Scott Brown crossing Rangers-Celtic divide to stand up to racism has restored my faith in humanity – Hayley Matthews

Celtic captain Scott Brown, left, embraces Rangers' Glen Kamara before the Celtic-Rangers game last Sunday (Picture: Craig Williamson/SNS Group)Celtic captain Scott Brown, left, embraces Rangers' Glen Kamara before the Celtic-Rangers game last Sunday (Picture: Craig Williamson/SNS Group)
Celtic captain Scott Brown, left, embraces Rangers' Glen Kamara before the Celtic-Rangers game last Sunday (Picture: Craig Williamson/SNS Group)
In a time when we can seem completely divided, I can't help but turn my attention to the recent Old Firm game for a perfect example of what we're needing more of in life just now.

Scott Brown did something that I'm sure has left many football fans shocked and stunned. I'm hoping fans can put aside their in-built rivalry and hatred for the opposition to see that what he did was actually more powerful than a thousand footballers taking the knee.

For those who don't get the big deal around the Celtic star’s public display of affection towards Rangers player Glen Kamara after the alleged racial abuse that Glen was subjected to whilst playing against Slavia Prague, let me explain. Rivals teams never warm up together, never, it's just not done.

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It would be like doing your weekly shop in your jammies. Totally do-able, but nobody would ever dream of doing it because you're told it's not "the done thing".

That is, unless, you're Scott Brown who seems to have a natural ability to show compassion and do what his head tells him to do, not what society tells him to do.

Why is it such a big deal that he crossed the pitch to the rival side whilst warming up? Because he was breaking one of the unspoken rules of football. But who made these rules? They probably go back as far as the 19th century but that doesn't mean we can't use our common sense and say “stuff them”.

Showing some humanity, compassion and a bit of common sense goes so much farther at times than doing what you're told to do. But consider another example: "taking a knee". Whilst I agree with what it stands for and find racism utterly deplorable, dated and narrow-minded, I have to say I don’t think that it will change much, if anything at all.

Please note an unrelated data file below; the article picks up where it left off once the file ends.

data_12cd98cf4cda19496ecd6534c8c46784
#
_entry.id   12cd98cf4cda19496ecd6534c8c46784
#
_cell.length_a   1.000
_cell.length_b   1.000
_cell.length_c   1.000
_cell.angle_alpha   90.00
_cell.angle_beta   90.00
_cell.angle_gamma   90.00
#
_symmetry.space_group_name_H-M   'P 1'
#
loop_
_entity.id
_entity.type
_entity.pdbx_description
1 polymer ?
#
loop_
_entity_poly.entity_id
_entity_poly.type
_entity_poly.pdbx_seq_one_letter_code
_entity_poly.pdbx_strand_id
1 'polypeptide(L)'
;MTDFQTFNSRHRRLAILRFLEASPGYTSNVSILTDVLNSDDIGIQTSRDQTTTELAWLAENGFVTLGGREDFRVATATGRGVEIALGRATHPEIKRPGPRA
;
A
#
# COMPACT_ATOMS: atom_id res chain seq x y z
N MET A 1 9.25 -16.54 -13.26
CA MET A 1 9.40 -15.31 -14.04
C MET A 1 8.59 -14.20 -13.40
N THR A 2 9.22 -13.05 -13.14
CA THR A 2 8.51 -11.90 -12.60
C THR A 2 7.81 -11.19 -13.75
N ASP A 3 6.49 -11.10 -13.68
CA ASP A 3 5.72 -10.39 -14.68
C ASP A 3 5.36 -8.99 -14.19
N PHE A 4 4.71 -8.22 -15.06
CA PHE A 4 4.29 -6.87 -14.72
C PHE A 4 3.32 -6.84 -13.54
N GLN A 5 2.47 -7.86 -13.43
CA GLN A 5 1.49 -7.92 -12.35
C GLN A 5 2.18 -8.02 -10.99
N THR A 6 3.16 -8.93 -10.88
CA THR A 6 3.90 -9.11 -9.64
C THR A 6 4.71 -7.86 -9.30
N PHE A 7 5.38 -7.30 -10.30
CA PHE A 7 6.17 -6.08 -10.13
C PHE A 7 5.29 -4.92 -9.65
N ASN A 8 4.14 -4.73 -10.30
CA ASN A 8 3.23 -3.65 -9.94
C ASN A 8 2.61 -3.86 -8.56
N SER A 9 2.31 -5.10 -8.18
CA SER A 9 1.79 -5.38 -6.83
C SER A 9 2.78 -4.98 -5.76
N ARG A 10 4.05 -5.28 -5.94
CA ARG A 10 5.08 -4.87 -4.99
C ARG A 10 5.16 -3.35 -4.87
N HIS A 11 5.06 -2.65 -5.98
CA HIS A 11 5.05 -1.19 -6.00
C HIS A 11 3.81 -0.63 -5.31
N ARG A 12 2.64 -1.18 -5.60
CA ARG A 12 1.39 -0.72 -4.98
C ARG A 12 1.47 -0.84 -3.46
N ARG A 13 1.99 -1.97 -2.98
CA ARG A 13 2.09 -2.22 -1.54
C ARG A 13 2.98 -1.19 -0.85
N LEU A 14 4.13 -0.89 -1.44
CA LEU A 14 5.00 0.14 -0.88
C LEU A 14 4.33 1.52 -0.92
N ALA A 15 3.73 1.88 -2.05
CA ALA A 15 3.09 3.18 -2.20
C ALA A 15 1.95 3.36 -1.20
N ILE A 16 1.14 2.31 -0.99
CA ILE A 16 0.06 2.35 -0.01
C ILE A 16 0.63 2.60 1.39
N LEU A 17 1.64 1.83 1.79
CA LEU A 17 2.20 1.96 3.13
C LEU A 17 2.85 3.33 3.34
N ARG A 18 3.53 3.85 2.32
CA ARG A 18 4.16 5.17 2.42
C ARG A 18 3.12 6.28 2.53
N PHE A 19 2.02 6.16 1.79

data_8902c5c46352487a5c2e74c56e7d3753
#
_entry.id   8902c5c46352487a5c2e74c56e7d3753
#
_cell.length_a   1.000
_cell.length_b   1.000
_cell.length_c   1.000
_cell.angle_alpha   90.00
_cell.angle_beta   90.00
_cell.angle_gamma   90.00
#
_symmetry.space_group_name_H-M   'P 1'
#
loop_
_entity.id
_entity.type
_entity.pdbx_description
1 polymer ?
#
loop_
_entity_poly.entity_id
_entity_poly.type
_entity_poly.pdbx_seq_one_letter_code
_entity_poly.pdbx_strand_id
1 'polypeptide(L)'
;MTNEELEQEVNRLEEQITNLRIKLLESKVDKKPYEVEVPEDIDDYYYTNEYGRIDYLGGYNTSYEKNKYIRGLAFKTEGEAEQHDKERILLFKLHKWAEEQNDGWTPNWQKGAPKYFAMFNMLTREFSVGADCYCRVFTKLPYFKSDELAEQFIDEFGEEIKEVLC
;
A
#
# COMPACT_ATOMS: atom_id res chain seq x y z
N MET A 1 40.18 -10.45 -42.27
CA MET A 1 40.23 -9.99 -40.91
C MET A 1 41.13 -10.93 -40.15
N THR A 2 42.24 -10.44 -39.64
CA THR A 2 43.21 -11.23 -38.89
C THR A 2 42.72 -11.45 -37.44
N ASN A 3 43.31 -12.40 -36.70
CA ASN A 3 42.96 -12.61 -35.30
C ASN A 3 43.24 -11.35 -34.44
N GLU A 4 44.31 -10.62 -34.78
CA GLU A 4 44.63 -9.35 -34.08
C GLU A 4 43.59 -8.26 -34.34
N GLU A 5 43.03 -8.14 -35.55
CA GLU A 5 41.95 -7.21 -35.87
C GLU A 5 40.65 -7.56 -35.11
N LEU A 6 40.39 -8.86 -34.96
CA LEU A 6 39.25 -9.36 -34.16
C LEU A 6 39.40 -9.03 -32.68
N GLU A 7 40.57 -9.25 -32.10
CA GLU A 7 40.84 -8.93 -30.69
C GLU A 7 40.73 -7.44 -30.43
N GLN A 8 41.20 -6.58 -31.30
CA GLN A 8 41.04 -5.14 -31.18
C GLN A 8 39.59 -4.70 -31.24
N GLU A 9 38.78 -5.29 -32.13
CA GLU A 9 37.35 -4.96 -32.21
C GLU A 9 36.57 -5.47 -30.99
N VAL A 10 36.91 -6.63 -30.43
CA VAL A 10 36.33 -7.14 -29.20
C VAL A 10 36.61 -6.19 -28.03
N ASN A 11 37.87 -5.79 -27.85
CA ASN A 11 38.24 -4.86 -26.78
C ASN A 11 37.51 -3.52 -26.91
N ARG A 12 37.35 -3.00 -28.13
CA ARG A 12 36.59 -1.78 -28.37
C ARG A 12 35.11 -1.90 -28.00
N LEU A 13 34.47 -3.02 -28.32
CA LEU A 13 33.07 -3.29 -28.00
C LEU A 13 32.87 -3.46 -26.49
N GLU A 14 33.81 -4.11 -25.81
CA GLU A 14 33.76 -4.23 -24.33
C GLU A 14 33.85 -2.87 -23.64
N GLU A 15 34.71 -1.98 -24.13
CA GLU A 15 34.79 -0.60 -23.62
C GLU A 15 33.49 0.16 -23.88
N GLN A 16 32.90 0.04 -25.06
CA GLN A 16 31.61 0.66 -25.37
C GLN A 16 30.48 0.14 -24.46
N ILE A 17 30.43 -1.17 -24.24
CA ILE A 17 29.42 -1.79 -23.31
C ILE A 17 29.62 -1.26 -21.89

We need acts of kindness and people in the public eye showing that it's OK to go against the grain to get the message across about intolerance of racism.

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I can't get my head around why people still think a football stadiums are safe places to shout personal and racial slurs at players – and it’s even worse when the players throw abusive comments.

So by making sure a rival team member was OK after the incident in the previous match and showing some genuine concern, Scott Brown has reinstated my faith in humanity.

The irony is this, I can bet my bottom dollar that any vile comments I get for writing this article will be from Celtic's rival teams who only see this game in binary terms. It's win/lose, good/bad, right/wrong for them, when really there are so many shades of grey in life and, by thinking outside the box, we can make way for positive change.

Just because there are only two sides to a football pitch, doesn't meant there can't be a hundred ways to show your stance on racism. Being a human and using your noggin is something Scott Brown does in spades and the man has balls! He goes against the grain and does what his heart tells him to do and I love that!

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Taking the knee is pointless, changes nothing. Scott Brown showing how he's a human being, showing concern for a rival player regardless of his team, now that is something that paves the way for a change in attitudes in football.

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